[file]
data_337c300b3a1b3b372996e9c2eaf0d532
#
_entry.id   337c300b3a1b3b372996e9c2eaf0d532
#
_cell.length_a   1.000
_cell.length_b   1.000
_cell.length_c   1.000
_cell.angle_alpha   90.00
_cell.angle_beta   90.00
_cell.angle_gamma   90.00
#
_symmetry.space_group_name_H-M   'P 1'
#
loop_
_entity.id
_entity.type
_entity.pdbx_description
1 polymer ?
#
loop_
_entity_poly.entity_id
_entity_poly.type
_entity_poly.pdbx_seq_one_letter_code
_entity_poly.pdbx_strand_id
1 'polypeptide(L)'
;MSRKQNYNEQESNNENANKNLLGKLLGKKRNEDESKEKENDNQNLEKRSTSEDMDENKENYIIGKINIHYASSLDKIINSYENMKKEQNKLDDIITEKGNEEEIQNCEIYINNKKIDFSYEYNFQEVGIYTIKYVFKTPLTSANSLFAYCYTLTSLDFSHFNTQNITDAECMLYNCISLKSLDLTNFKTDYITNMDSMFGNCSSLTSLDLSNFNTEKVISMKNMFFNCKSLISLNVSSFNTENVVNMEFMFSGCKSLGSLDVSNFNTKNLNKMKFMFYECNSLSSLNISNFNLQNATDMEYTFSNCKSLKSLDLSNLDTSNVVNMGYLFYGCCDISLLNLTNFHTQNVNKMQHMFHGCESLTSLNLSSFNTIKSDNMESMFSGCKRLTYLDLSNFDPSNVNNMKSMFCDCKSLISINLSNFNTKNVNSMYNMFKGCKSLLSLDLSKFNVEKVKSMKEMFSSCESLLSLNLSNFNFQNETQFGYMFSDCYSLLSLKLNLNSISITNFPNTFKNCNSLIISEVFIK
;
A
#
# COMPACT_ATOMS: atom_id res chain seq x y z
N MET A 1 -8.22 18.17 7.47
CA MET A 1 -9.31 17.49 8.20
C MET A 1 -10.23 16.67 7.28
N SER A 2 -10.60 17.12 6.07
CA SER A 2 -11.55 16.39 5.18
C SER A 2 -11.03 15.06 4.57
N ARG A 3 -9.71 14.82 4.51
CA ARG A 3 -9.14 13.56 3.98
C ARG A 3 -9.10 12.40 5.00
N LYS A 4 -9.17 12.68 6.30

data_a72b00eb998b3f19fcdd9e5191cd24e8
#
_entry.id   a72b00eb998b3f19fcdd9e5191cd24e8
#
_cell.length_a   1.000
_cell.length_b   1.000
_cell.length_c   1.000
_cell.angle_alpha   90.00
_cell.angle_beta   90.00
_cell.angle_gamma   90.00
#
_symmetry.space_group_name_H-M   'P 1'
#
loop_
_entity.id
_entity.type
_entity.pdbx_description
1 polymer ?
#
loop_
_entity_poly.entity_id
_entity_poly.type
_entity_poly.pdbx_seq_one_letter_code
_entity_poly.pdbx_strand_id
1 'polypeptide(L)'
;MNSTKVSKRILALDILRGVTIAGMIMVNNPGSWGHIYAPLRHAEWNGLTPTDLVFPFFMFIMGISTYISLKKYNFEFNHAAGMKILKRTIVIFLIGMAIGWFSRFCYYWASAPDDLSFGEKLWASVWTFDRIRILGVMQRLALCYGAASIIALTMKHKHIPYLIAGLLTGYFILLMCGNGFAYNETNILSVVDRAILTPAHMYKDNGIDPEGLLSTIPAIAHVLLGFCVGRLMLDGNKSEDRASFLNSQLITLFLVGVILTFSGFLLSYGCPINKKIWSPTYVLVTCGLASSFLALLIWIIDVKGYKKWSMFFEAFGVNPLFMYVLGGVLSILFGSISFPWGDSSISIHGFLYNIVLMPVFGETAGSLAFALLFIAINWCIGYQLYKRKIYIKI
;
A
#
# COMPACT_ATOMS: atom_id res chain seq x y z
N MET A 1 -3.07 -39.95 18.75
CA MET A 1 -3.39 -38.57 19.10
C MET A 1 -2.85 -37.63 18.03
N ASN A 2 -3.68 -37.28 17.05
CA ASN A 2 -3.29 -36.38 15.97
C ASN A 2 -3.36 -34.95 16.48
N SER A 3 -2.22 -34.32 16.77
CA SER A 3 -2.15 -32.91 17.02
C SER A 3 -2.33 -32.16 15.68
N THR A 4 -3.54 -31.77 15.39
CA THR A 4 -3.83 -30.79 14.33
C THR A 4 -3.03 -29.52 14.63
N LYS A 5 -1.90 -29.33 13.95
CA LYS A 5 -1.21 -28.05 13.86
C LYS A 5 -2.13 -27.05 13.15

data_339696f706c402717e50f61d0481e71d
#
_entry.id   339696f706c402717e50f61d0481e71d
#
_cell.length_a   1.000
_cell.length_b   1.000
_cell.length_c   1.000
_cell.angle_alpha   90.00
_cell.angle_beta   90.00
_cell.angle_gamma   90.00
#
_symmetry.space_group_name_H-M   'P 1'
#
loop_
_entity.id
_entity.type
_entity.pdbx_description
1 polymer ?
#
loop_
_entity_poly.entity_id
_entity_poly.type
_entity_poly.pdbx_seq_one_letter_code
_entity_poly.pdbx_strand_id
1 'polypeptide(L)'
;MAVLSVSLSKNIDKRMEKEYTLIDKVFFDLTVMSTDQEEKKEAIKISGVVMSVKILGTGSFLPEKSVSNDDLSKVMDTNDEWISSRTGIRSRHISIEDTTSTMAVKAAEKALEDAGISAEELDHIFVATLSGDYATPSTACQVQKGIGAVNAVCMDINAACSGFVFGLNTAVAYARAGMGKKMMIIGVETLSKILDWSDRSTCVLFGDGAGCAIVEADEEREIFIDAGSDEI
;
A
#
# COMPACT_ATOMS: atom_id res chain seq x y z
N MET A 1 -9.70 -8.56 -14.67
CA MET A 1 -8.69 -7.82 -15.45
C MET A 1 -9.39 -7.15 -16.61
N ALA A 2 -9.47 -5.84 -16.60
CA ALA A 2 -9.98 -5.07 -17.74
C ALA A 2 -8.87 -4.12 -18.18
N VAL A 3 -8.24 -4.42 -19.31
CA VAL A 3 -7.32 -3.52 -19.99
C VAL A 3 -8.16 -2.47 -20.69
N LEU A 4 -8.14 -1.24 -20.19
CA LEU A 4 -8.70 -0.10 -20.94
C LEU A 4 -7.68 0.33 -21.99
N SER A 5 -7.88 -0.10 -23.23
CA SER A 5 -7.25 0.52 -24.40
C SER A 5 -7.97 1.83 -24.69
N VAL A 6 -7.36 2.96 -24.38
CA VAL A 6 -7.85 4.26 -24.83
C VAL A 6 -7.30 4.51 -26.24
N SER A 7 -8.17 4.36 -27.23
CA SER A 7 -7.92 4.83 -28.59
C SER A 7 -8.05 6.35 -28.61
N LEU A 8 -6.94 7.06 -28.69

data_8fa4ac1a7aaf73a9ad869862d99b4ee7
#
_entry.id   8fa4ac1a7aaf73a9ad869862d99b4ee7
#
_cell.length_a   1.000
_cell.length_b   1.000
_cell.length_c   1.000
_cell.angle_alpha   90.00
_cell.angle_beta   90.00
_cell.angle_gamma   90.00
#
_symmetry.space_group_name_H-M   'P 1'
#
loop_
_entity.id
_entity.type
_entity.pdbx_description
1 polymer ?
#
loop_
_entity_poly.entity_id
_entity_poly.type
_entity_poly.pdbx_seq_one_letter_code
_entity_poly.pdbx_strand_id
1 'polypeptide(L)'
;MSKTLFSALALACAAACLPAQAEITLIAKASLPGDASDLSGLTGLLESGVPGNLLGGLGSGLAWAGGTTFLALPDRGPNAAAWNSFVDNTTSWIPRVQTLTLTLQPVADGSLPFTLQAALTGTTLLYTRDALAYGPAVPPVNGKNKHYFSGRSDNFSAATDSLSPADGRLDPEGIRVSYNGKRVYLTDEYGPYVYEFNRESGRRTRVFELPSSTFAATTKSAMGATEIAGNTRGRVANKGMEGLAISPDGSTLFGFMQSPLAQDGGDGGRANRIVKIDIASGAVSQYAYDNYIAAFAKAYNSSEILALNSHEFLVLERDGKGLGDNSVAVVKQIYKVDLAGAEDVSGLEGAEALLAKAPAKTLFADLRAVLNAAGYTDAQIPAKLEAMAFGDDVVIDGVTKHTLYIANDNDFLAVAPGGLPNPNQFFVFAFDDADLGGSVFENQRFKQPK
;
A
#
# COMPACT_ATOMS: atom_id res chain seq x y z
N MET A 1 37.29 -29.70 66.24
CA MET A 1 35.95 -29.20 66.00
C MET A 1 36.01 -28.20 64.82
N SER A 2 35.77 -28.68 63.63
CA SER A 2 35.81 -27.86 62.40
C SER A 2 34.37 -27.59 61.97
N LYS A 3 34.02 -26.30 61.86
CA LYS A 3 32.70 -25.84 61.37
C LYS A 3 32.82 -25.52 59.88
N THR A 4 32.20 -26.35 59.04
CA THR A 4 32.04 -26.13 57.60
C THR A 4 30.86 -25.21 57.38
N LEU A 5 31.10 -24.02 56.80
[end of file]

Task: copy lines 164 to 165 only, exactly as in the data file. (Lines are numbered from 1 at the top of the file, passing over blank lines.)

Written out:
;
A